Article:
Creative collaboration within the MFA(CP)
The capstone projects of the Victoria University of Wellington Master of Fine Arts (Creative Practice) (MFA(CP)) Film and Music/Sound students were showcased recently to mark the culmination of a year’s intensive study.
The MFA(CP) at Victoria University includes a final creative project in which students are mentored to complete work that highlights their abilities and encourages them to push boundaries in their field. This might involve producing and directing a show reel, or doing cinematography, sound design or art department work on several films or other artworks.
Collaboration between students is a key element of the MFA(CP); with the Film and Music/Sound disciplines of the MFA(CP) both taught in part at the University’s Miramar Creative Centre, these final projects often exhibit the combined talents of Film and Music/Sound students.
One such project is a film entitled Night Shift, written and directed by Jacinda Kumar (MFA(CP) Film student) and with sound design by Harry Benson-Rea (MFA(CP) Music/Sound student). The film focuses on Keira, a young female pharmacist, who notices a morphine addict following her on board a train to the city. He threatens her and for her own safety, and his, she must act to save both of their lives.
Jacinda discovered that the creative process involved in developing her film was not linear: “The interdisciplinary input of my production crew helped me to shape my project. Harry’s ideas in particular inspired me to picture specific effects and tones to create Night Shift’s soundscape. This collaboration with other disciplines and the encouragement to take risks and experiment with style and genre are fundamental within the MFA(CP); I have been motivated to think beyond conventional terms and generalist understanding.”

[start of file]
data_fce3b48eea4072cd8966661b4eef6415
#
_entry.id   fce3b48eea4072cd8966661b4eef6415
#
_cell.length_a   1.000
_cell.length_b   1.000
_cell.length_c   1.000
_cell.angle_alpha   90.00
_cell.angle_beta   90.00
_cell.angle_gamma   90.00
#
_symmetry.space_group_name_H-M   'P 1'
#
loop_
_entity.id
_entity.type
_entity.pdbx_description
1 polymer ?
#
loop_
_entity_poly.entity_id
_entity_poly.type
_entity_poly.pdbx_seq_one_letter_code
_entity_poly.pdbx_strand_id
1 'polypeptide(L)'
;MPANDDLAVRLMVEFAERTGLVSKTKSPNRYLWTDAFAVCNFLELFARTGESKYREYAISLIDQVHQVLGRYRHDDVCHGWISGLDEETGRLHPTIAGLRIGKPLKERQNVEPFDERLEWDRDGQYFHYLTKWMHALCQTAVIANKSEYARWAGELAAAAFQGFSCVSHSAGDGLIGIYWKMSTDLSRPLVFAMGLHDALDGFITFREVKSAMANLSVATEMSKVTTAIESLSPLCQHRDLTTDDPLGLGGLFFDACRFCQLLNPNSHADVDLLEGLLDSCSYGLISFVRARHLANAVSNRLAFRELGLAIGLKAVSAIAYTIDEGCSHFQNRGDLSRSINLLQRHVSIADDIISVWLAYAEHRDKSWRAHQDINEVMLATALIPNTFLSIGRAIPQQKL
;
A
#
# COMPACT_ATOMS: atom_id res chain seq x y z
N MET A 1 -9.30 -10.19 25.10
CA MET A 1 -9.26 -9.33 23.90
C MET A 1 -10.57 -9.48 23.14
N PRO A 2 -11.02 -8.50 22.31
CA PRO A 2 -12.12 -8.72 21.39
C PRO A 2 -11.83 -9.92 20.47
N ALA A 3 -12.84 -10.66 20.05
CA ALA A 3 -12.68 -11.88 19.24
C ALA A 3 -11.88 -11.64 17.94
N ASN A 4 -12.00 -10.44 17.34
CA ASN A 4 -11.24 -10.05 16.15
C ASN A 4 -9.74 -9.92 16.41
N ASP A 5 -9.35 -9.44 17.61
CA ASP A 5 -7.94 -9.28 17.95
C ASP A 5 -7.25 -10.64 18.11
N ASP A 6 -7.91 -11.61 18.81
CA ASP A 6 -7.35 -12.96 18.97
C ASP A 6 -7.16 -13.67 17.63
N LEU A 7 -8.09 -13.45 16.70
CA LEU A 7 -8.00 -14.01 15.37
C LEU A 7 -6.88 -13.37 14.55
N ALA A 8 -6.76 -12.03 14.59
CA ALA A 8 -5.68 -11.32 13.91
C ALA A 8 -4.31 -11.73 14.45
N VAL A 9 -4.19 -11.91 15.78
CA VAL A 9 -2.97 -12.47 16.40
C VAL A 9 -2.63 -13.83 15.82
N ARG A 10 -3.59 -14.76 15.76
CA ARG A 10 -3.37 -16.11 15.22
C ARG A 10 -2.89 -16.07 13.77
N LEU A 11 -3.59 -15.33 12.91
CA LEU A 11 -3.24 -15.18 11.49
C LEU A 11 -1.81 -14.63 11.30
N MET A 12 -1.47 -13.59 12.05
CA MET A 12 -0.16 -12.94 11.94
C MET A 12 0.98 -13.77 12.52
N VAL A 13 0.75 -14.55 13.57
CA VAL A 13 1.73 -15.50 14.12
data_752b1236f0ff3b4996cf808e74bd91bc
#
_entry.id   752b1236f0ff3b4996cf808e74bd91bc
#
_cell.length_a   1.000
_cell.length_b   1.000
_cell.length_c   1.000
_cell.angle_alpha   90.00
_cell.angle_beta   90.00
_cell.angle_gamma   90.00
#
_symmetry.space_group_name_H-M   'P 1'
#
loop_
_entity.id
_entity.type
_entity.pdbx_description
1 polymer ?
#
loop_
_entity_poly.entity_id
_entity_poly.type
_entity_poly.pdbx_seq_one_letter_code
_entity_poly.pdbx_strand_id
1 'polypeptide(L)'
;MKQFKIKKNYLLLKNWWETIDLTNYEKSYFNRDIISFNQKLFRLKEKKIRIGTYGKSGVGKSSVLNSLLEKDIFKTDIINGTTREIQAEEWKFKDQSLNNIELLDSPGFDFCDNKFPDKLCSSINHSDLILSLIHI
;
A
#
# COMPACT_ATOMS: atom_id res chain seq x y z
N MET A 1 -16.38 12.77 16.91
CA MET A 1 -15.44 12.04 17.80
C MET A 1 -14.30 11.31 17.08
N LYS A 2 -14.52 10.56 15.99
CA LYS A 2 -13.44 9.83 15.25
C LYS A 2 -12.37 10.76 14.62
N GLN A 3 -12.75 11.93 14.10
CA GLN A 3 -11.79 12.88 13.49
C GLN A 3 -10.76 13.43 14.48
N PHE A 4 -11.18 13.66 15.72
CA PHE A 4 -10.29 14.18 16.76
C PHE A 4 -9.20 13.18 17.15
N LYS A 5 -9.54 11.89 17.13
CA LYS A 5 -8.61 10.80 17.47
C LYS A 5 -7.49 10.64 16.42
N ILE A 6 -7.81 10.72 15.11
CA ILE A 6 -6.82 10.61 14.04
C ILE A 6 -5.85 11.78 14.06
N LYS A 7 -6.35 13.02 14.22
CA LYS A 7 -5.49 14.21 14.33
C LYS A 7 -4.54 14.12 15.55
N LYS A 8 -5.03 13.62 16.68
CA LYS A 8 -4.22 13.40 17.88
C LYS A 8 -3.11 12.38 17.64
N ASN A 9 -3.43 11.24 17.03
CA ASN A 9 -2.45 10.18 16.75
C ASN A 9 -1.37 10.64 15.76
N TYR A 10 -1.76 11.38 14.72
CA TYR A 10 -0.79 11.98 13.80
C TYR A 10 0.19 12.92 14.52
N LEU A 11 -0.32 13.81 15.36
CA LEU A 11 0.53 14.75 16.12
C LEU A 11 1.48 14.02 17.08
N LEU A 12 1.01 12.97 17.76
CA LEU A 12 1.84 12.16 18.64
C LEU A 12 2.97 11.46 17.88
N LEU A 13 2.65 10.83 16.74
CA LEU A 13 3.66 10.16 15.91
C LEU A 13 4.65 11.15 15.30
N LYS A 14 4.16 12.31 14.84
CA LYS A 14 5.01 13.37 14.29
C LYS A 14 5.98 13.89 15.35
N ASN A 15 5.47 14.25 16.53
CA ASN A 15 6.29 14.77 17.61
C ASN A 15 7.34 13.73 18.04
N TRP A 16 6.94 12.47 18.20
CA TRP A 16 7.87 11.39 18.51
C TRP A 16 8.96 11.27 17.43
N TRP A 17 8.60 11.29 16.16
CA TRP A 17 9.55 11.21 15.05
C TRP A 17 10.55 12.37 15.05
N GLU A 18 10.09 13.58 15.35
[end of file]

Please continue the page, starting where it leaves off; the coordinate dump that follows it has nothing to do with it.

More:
Harry’s aim was to produce quality audio that enhanced the storytelling of Jacinda’s film. “My collaboration with other students in the MFA(CP) involved getting to know their discipline as well as my own. We would bounce ideas off each other; learning what Jacinda wanted to convey in her film was a constant part of the process from preproduction all the way to post-production. I built on my existing skills and also learned entirely new skills at the same time.”
Dr Paul Wolffram, Film Programme Coordinator for the MFA(CP), says at the start of the year he challenges his students to develop their skills and work towards this final creative project.
“I ask them to be bold, take risks, to say something meaningful and aspire to create art. I put no caveats on them. They can explore fiction, documentary, or experimental forms. They know they will be judged, not by academic standards but by industry professionals. I’m immensely proud of what they have all achieved this year.”
Sound is often undervalued in the world of film making in favour of the visual element, even though sound has such a crucial role to play, says Thomas Voyce, Music/Sound Programme Coordinator for the MFA(CP). “This is not the case within the MFA(CP). It is wonderful to see the students working together, sharing ideas about how sound, music and moving image can function together to help produce strong narratives. This year’s final projects clearly show how carefully considered sound design and picture can achieve fantastic, festival-ready results.”
Several of the films were shown recently in a special screening for industry professionals at Park Road Post Production. The films will be submitted for New Zealand and international film festivals throughout 2019.